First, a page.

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UNSUSPECTED TREASURES OF THE AUTRIAN BAROQUE
The listener of the present recording surely knows Kitzbühel as one of the most famous mountain resorts in Austria and site of international ski competitions. But should you be struck by a sudden urge to consult the telephone directory, you would doubtless be surprised to find several listings for the patronymic Aufschnaiter. I like to think that they are, across the centuries, related to the young Benedikt Anton Aufschnaiter, who was baptised in this village on 21 February 1665. After studies in Vienna, he would become Georg Muffat’s successor in service to the prince-bishop of Passau, as Kapellmeister to the court and cathedral. The relative isolation of the villages of the high mountains, especially in the past, justifies such a hypothesis.
There has long been uncertainty regarding the Germanic precursors of Bach’s violin music. There as elsewhere, the Italian influence is undeniable, but it was only at a relatively recent date that the importance of the vast Austrian movement has been taken into consideration. This developed in the latter half of the 17th century and at the dawn of the 18th, with Biber now being its best-known but not the sole representative. Admittedly, the masters of this proto-Vienna school were equally under the sway of Italy’s ascendancy, and some were even pure Italians living in Vienna in service to the court or princes. But they developed a fantasy and virtuosity within the framework of organically structured forms that are thoroughly exceptional and to be found nowhere else, the sign of an original culture and an involvement well rooted in the historical and local fabric. It is this highly particular character that, at the end of the 19th century, led Austrian musicologists to publish the Denkmäler der Tonkunst in Österreich in order to make known the incomparable beauties of this heritage.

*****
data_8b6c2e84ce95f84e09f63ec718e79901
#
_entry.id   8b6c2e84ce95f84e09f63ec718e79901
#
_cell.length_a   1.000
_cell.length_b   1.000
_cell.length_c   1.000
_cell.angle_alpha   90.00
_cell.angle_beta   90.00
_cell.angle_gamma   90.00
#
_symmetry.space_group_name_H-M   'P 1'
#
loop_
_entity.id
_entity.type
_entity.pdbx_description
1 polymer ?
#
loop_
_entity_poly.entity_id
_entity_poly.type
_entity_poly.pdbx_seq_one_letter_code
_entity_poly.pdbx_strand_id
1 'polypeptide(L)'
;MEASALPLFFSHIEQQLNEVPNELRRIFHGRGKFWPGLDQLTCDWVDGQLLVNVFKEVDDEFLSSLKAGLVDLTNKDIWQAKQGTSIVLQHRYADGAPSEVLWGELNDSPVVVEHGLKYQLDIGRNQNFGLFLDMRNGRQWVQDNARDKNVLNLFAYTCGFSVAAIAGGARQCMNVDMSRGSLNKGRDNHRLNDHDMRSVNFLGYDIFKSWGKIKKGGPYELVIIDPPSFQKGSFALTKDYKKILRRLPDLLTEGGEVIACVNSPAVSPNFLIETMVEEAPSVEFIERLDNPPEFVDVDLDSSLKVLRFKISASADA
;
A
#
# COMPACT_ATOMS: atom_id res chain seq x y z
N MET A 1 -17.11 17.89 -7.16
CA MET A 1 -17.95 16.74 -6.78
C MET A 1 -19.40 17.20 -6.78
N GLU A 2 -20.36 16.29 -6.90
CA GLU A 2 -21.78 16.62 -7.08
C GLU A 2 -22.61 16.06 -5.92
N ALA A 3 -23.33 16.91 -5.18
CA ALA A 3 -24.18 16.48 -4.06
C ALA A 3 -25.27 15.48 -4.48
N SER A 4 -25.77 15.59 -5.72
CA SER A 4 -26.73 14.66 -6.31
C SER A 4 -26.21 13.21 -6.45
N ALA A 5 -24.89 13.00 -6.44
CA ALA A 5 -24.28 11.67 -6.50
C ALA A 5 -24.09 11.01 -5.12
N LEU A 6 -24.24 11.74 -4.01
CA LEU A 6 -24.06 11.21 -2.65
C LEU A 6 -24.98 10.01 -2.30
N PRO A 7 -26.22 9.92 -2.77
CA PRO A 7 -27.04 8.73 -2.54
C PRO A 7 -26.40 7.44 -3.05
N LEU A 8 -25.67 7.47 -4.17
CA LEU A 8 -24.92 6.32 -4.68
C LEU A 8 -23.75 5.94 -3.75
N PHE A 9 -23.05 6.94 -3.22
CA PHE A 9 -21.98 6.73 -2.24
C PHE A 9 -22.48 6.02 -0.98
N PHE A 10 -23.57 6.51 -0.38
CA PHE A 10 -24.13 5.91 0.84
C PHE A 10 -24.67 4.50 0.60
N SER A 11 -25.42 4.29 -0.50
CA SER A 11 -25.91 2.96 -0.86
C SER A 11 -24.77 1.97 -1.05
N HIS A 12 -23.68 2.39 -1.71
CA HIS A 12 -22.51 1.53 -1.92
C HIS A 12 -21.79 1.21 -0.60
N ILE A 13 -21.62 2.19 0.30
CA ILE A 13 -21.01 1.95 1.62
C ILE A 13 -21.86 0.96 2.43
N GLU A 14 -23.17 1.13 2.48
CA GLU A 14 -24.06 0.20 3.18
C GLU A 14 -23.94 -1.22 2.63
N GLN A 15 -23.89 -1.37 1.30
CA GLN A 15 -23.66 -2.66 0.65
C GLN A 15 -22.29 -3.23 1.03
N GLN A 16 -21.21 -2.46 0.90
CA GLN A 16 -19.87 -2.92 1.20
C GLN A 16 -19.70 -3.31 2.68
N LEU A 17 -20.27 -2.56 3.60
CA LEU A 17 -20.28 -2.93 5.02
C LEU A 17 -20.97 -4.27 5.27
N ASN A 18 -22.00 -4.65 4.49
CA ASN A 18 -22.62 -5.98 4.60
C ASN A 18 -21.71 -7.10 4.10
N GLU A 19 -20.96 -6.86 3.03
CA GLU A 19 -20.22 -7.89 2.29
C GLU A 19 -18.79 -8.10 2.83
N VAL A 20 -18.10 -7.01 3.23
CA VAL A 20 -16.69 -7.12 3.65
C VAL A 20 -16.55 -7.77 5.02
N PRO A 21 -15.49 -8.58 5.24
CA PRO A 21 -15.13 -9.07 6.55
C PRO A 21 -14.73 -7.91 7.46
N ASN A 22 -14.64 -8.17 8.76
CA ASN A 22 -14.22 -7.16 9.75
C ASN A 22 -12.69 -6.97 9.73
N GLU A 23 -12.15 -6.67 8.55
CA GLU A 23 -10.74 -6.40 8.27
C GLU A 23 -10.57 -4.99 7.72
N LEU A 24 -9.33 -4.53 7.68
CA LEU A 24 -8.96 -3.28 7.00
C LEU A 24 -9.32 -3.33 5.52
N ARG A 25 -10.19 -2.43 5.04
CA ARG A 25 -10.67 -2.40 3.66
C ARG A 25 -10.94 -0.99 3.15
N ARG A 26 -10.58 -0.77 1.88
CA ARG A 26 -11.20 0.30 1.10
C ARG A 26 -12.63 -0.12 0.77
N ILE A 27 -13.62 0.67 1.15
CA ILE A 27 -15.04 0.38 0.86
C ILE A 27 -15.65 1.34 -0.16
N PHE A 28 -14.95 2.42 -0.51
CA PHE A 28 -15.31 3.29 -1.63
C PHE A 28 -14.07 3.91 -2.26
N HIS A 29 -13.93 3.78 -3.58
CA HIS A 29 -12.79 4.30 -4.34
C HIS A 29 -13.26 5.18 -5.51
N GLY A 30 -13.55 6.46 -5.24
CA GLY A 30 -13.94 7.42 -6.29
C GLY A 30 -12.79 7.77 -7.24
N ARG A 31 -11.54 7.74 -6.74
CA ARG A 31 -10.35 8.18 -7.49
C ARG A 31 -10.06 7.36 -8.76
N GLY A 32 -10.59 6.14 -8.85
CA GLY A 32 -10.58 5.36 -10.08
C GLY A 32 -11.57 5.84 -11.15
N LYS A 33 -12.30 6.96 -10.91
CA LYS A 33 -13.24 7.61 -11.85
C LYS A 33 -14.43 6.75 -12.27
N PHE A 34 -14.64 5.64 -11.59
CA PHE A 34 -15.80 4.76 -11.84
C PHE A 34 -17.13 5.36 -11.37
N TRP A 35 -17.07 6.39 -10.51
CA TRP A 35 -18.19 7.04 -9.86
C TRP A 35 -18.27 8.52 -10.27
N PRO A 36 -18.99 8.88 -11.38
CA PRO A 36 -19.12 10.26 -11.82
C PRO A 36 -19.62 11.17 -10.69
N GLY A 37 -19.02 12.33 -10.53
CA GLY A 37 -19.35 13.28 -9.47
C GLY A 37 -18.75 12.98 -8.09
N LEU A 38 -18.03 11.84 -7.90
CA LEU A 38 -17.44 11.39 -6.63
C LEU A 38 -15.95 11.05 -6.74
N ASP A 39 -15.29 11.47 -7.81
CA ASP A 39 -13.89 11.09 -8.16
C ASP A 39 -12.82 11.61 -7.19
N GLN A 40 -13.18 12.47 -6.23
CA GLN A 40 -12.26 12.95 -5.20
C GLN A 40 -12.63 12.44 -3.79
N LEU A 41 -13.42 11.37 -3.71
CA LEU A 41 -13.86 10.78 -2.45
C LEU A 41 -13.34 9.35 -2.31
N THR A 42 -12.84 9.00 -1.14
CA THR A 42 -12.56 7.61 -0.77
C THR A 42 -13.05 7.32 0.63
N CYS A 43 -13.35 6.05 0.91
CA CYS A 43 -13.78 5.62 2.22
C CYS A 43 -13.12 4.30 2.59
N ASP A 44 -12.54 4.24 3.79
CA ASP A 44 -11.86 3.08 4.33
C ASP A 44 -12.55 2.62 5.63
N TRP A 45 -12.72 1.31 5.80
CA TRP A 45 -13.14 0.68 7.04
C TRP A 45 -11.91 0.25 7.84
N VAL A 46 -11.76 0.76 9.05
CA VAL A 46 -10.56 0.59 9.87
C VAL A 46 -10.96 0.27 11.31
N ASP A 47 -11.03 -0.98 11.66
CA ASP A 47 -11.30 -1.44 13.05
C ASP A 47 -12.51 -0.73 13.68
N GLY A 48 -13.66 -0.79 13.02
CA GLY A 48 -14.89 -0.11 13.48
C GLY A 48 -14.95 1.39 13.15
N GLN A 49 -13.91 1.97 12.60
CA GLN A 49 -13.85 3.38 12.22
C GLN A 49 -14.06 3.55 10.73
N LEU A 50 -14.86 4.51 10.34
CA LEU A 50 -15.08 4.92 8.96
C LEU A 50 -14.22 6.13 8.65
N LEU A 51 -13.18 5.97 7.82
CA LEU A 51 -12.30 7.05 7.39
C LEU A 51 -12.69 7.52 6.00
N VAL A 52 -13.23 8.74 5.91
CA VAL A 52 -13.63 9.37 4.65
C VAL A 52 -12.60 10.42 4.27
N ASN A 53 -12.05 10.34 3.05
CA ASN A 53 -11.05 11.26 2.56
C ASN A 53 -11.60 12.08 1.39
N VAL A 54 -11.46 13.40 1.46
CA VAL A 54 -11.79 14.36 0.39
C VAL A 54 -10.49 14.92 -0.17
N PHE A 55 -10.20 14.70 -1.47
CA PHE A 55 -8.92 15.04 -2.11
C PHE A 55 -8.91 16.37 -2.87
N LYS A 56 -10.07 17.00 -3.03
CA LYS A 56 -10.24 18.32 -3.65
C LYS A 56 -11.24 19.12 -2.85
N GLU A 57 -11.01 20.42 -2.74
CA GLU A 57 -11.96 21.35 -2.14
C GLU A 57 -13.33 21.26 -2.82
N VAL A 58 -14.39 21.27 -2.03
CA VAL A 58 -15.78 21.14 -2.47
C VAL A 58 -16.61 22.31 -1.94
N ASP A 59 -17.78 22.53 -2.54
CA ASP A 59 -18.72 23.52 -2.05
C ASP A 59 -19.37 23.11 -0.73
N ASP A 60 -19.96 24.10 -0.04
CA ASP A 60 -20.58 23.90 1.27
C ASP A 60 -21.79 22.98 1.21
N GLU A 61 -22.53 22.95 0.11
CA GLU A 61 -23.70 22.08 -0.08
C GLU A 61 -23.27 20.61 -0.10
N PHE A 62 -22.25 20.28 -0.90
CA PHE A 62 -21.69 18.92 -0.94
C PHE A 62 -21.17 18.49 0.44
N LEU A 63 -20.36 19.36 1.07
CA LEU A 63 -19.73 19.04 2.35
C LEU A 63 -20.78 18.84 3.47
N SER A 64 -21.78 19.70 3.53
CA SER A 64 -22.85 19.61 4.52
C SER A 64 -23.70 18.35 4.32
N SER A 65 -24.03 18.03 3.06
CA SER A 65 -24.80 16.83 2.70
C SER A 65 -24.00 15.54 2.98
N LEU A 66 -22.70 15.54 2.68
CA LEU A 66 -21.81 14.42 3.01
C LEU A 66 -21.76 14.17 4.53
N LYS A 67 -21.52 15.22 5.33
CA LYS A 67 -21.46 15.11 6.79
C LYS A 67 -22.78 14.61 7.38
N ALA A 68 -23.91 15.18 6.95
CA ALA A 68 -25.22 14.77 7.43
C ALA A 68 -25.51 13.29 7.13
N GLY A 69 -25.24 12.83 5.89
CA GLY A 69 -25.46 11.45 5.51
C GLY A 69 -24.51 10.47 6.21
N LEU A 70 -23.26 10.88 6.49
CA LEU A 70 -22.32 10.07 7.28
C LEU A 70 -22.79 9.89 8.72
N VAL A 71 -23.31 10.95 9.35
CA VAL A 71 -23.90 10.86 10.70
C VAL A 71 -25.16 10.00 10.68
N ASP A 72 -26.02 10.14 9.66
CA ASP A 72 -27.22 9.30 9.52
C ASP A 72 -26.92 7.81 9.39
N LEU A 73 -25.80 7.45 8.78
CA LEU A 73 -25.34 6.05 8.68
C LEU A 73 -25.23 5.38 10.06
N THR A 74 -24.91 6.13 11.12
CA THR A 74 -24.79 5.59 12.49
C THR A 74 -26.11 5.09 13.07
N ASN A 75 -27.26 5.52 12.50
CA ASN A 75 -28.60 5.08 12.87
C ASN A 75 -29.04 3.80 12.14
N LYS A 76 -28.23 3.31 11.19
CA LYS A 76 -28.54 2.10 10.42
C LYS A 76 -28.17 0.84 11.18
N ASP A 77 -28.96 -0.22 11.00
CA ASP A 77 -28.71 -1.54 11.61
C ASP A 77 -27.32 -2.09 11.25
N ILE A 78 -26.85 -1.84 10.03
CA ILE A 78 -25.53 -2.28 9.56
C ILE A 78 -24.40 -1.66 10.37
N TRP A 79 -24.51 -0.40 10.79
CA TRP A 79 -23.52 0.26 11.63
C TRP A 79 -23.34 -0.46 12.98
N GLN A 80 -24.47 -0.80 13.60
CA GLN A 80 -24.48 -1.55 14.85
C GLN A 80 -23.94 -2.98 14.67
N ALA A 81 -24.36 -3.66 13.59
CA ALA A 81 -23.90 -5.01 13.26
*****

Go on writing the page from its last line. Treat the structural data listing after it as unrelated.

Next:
Curiously, the attention of the Denkmäler was not drawn to Aufschnaiter, and it would be necessary to wait until the early 1980s before an impassioned musicologist from Passau undertook research that would lead to the discovery – in no way completed – of more than 300 compositions. The least forewarned listener will be astounded by the richness and emotional density of the eight Sonatas that make up the DULCIS FIDIUMHARMONIA. Not for a minute does one’s attention stray as this music in constant renewal unfolds. One wonders about the kind of universe in which the composer might live and develop his art and which would be conducive to conceiving such a masterpiece.
If ever there was an artist predestined to reveal such music, it is indeed GUNAR LETZBOR, the violinist having created and directing his ARS ANTIQUA AUSTRIA in order to restore ‘the Austrian sound’ to the Baroque era. Henceforth devoted to the defence of causes that are atypical yet fascinating, here this ensemble forms a sort of consort combining the power of the orchestra with the intimacy of chamber music. And the most unsuspecting listener will be able to perceive instinctively that this is a discovery of the first order.
Will he answer the question asked by GUNAR LETZBOR in concluding his enthusiastic presentation : Might Aufschnaiter be a Catholic Bach ?
MICHEL BERNSTEIN Translated by John Tyler Tuttle